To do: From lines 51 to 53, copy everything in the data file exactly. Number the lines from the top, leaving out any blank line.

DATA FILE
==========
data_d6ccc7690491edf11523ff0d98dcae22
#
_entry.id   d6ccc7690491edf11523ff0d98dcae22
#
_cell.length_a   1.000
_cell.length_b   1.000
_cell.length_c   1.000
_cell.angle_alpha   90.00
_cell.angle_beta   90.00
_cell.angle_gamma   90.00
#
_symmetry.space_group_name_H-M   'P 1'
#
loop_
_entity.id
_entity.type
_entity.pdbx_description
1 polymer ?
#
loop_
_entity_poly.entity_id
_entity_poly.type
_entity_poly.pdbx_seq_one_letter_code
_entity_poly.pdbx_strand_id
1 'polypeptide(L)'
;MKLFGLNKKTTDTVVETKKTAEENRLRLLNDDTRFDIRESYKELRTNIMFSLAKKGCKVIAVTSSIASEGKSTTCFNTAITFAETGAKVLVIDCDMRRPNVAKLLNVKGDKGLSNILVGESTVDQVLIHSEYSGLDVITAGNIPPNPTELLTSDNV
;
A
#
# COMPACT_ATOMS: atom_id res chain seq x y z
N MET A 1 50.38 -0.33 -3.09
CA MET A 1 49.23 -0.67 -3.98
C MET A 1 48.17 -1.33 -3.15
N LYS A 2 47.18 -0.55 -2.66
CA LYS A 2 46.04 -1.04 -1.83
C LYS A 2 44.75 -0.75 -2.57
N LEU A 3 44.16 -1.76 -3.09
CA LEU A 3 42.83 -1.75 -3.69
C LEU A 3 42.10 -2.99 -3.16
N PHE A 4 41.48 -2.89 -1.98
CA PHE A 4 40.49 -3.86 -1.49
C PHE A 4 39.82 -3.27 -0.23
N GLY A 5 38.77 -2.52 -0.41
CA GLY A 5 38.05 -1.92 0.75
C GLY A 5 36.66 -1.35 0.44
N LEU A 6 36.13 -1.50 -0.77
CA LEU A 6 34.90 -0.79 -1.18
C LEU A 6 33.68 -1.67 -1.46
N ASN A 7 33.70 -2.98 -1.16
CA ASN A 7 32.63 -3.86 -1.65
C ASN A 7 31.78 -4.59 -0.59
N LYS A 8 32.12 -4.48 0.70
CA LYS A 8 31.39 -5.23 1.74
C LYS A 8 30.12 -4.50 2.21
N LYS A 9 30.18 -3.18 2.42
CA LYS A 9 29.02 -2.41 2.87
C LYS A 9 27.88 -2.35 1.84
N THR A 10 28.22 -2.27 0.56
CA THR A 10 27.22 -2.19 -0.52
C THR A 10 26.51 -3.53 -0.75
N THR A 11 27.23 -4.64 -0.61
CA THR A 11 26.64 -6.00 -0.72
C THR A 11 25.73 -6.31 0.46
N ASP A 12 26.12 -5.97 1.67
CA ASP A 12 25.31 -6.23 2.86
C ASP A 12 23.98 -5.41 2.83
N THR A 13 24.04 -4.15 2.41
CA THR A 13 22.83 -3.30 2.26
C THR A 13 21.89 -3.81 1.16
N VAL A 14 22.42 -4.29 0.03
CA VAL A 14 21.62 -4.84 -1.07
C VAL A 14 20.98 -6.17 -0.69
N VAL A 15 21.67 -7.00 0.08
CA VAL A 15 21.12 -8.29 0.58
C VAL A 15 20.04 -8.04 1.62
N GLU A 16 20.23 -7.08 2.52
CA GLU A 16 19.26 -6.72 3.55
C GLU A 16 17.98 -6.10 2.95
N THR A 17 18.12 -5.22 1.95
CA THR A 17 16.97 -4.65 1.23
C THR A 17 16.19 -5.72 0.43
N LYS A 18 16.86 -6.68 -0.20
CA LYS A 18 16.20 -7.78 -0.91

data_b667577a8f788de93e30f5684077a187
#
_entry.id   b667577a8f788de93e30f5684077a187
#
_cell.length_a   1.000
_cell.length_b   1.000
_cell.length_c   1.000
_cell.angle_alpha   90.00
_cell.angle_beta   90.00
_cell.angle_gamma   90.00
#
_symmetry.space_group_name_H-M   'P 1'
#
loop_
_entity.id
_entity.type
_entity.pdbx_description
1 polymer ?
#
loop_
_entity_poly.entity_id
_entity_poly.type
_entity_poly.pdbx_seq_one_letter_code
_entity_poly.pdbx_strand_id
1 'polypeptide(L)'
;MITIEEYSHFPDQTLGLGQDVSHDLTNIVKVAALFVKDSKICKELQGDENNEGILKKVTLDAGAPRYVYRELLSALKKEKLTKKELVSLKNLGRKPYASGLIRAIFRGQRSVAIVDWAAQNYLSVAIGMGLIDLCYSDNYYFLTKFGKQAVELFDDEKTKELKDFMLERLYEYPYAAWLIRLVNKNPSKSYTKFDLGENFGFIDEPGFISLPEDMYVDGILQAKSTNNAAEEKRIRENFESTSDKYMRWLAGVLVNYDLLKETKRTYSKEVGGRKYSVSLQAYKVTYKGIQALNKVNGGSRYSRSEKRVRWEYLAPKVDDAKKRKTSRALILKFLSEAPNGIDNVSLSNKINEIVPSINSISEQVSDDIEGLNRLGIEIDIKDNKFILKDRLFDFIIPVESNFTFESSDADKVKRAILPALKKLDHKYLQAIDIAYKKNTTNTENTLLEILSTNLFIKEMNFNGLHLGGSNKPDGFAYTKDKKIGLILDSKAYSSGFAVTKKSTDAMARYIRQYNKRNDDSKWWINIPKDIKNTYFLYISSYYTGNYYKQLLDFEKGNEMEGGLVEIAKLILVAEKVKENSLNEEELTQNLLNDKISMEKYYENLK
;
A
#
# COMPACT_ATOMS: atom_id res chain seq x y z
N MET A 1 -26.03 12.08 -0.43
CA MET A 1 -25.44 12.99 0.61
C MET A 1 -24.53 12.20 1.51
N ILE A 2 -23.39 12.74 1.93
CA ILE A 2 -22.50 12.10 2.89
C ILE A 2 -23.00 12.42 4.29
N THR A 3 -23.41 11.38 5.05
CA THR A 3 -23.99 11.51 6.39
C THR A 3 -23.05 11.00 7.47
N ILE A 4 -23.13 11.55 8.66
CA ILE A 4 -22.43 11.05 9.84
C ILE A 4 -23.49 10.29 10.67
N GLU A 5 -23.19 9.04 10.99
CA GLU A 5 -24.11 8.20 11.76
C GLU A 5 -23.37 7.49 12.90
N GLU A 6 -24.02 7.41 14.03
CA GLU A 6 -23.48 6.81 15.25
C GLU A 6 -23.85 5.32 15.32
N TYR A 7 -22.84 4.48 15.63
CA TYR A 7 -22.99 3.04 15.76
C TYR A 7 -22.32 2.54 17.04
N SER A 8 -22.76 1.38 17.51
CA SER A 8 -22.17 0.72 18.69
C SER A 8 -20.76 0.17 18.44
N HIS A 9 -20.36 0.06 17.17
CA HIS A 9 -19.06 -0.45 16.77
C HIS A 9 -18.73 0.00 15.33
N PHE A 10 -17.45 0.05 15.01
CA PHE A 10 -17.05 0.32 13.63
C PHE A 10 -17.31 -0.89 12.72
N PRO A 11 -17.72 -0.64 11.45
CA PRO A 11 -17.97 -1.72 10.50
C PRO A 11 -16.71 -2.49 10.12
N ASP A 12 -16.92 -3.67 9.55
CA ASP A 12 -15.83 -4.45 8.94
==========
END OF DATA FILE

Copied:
C ASN A 7 31.78 -4.59 -0.59
N LYS A 8 32.12 -4.48 0.70
CA LYS A 8 31.39 -5.23 1.74